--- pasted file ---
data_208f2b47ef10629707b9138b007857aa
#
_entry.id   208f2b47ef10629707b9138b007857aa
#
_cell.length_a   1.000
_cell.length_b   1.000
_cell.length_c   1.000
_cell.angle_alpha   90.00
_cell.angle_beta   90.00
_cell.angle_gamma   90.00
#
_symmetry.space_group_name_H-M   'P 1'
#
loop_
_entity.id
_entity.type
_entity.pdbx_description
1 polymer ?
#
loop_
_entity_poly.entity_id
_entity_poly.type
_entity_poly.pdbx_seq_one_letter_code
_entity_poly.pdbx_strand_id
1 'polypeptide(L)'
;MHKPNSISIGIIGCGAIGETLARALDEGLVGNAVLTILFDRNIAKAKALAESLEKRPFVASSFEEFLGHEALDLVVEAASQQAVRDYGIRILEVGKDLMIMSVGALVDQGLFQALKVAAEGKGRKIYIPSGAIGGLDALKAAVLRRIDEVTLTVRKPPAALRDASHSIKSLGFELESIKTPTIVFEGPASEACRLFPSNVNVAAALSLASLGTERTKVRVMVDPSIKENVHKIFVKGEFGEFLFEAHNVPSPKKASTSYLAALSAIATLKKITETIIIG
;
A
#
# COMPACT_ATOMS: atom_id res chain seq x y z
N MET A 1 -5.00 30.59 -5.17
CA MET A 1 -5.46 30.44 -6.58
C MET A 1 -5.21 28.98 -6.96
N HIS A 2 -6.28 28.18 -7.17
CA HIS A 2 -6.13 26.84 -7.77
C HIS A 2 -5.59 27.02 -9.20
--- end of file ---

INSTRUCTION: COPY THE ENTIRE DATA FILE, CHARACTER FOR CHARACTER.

data_208f2b47ef10629707b9138b007857aa
#
_entry.id   208f2b47ef10629707b9138b007857aa
#
_cell.length_a   1.000
_cell.length_b   1.000
_cell.length_c   1.000
_cell.angle_alpha   90.00
_cell.angle_beta   90.00
_cell.angle_gamma   90.00
#
_symmetry.space_group_name_H-M   'P 1'
#
loop_
_entity.id
_entity.type
_entity.pdbx_description
1 polymer ?
#
loop_
_entity_poly.entity_id
_entity_poly.type
_entity_poly.pdbx_seq_one_letter_code
_entity_poly.pdbx_strand_id
1 'polypeptide(L)'
;MHKPNSISIGIIGCGAIGETLARALDEGLVGNAVLTILFDRNIAKAKALAESLEKRPFVASSFEEFLGHEALDLVVEAASQQAVRDYGIRILEVGKDLMIMSVGALVDQGLFQALKVAAEGKGRKIYIPSGAIGGLDALKAAVLRRIDEVTLTVRKPPAALRDASHSIKSLGFELESIKTPTIVFEGPASEACRLFPSNVNVAAALSLASLGTERTKVRVMVDPSIKENVHKIFVKGEFGEFLFEAHNVPSPKKASTSYLAALSAIATLKKITETIIIG
;
A
#
# COMPACT_ATOMS: atom_id res chain seq x y z
N MET A 1 -5.00 30.59 -5.17
CA MET A 1 -5.46 30.44 -6.58
C MET A 1 -5.21 28.98 -6.96
N HIS A 2 -6.28 28.18 -7.17
CA HIS A 2 -6.13 26.84 -7.77
C HIS A 2 -5.59 27.02 -9.20